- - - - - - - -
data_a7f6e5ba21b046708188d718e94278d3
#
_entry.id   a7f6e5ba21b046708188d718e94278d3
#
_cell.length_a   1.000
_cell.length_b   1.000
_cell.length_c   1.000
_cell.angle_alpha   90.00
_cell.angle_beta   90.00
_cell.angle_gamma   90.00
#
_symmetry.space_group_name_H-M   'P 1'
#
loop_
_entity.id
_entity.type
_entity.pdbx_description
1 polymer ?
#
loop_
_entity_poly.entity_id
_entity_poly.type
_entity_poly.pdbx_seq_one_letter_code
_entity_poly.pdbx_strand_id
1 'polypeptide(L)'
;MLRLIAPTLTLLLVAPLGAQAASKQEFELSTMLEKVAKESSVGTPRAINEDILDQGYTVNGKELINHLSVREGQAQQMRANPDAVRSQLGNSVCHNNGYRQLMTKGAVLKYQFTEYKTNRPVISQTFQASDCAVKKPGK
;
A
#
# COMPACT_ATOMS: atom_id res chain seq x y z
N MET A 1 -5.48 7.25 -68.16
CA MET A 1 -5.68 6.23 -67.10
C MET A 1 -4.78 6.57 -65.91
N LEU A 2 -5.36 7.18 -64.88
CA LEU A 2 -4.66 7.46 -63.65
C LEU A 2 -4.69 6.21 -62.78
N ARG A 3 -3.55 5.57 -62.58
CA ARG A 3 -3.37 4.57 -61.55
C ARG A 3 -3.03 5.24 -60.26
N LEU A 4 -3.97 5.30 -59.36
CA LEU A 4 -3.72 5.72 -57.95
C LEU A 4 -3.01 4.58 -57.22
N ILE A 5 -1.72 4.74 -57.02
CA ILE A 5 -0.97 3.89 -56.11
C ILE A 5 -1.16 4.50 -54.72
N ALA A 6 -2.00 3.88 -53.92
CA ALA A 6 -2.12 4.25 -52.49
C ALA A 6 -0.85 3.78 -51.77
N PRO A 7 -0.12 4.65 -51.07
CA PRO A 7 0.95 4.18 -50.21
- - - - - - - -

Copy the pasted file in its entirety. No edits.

data_a7f6e5ba21b046708188d718e94278d3
#
_entry.id   a7f6e5ba21b046708188d718e94278d3
#
_cell.length_a   1.000
_cell.length_b   1.000
_cell.length_c   1.000
_cell.angle_alpha   90.00
_cell.angle_beta   90.00
_cell.angle_gamma   90.00
#
_symmetry.space_group_name_H-M   'P 1'
#
loop_
_entity.id
_entity.type
_entity.pdbx_description
1 polymer ?
#
loop_
_entity_poly.entity_id
_entity_poly.type
_entity_poly.pdbx_seq_one_letter_code
_entity_poly.pdbx_strand_id
1 'polypeptide(L)'
;MLRLIAPTLTLLLVAPLGAQAASKQEFELSTMLEKVAKESSVGTPRAINEDILDQGYTVNGKELINHLSVREGQAQQMRANPDAVRSQLGNSVCHNNGYRQLMTKGAVLKYQFTEYKTNRPVISQTFQASDCAVKKPGK
;
A
#
# COMPACT_ATOMS: atom_id res chain seq x y z
N MET A 1 -5.48 7.25 -68.16
CA MET A 1 -5.68 6.23 -67.10
C MET A 1 -4.78 6.57 -65.91
N LEU A 2 -5.36 7.18 -64.88
CA LEU A 2 -4.66 7.46 -63.65
C LEU A 2 -4.69 6.21 -62.78
N ARG A 3 -3.55 5.57 -62.58
CA ARG A 3 -3.37 4.57 -61.55
C ARG A 3 -3.03 5.24 -60.26
N LEU A 4 -3.97 5.30 -59.36
CA LEU A 4 -3.72 5.72 -57.95
C LEU A 4 -3.01 4.58 -57.22
N ILE A 5 -1.72 4.74 -57.02
CA ILE A 5 -0.97 3.89 -56.11
C ILE A 5 -1.16 4.50 -54.72
N ALA A 6 -2.00 3.88 -53.92
CA ALA A 6 -2.12 4.25 -52.49
C ALA A 6 -0.85 3.78 -51.77
N PRO A 7 -0.12 4.65 -51.07
CA PRO A 7 0.95 4.18 -50.21